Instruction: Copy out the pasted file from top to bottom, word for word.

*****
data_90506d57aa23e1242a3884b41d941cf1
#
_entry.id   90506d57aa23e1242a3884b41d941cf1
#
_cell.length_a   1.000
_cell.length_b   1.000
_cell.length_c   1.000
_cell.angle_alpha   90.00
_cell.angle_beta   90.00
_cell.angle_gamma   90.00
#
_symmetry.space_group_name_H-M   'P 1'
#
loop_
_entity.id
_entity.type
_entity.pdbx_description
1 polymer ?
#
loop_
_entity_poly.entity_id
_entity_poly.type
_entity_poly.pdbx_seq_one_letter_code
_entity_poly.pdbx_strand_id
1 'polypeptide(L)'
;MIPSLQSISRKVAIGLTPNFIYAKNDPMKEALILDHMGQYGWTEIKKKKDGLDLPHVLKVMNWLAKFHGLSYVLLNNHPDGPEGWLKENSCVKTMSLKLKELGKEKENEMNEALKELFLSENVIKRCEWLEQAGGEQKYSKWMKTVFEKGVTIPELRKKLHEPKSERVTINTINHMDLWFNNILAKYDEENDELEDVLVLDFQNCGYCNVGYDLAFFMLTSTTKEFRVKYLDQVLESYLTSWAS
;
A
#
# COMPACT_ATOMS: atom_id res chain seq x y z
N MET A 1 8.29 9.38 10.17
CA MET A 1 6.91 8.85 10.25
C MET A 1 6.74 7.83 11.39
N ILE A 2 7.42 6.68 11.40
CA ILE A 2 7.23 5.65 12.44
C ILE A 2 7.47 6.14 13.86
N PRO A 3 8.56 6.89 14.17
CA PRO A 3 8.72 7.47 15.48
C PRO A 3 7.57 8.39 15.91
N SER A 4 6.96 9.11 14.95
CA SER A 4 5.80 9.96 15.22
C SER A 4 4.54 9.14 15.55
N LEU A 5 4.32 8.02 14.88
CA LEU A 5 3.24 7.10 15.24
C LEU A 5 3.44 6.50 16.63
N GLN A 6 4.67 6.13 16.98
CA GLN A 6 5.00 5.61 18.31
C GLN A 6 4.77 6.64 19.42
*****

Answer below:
data_90506d57aa23e1242a3884b41d941cf1
#
_entry.id   90506d57aa23e1242a3884b41d941cf1
#
_cell.length_a   1.000
_cell.length_b   1.000
_cell.length_c   1.000
_cell.angle_alpha   90.00
_cell.angle_beta   90.00
_cell.angle_gamma   90.00
#
_symmetry.space_group_name_H-M   'P 1'
#
loop_
_entity.id
_entity.type
_entity.pdbx_description
1 polymer ?
#
loop_
_entity_poly.entity_id
_entity_poly.type
_entity_poly.pdbx_seq_one_letter_code
_entity_poly.pdbx_strand_id
1 'polypeptide(L)'
;MIPSLQSISRKVAIGLTPNFIYAKNDPMKEALILDHMGQYGWTEIKKKKDGLDLPHVLKVMNWLAKFHGLSYVLLNNHPDGPEGWLKENSCVKTMSLKLKELGKEKENEMNEALKELFLSENVIKRCEWLEQAGGEQKYSKWMKTVFEKGVTIPELRKKLHEPKSERVTINTINHMDLWFNNILAKYDEENDELEDVLVLDFQNCGYCNVGYDLAFFMLTSTTKEFRVKYLDQVLESYLTSWAS
;
A
#
# COMPACT_ATOMS: atom_id res chain seq x y z
N MET A 1 8.29 9.38 10.17
CA MET A 1 6.91 8.85 10.25
C MET A 1 6.74 7.83 11.39
N ILE A 2 7.42 6.68 11.40
CA ILE A 2 7.23 5.65 12.44
C ILE A 2 7.47 6.14 13.86
N PRO A 3 8.56 6.89 14.17
CA PRO A 3 8.72 7.47 15.48
C PRO A 3 7.57 8.39 15.91
N SER A 4 6.96 9.11 14.95
CA SER A 4 5.80 9.96 15.22
C SER A 4 4.54 9.14 15.55
N LEU A 5 4.32 8.02 14.88
CA LEU A 5 3.24 7.10 15.24
C LEU A 5 3.44 6.50 16.63
N GLN A 6 4.67 6.13 16.98
CA GLN A 6 5.00 5.61 18.31
C GLN A 6 4.77 6.64 19.42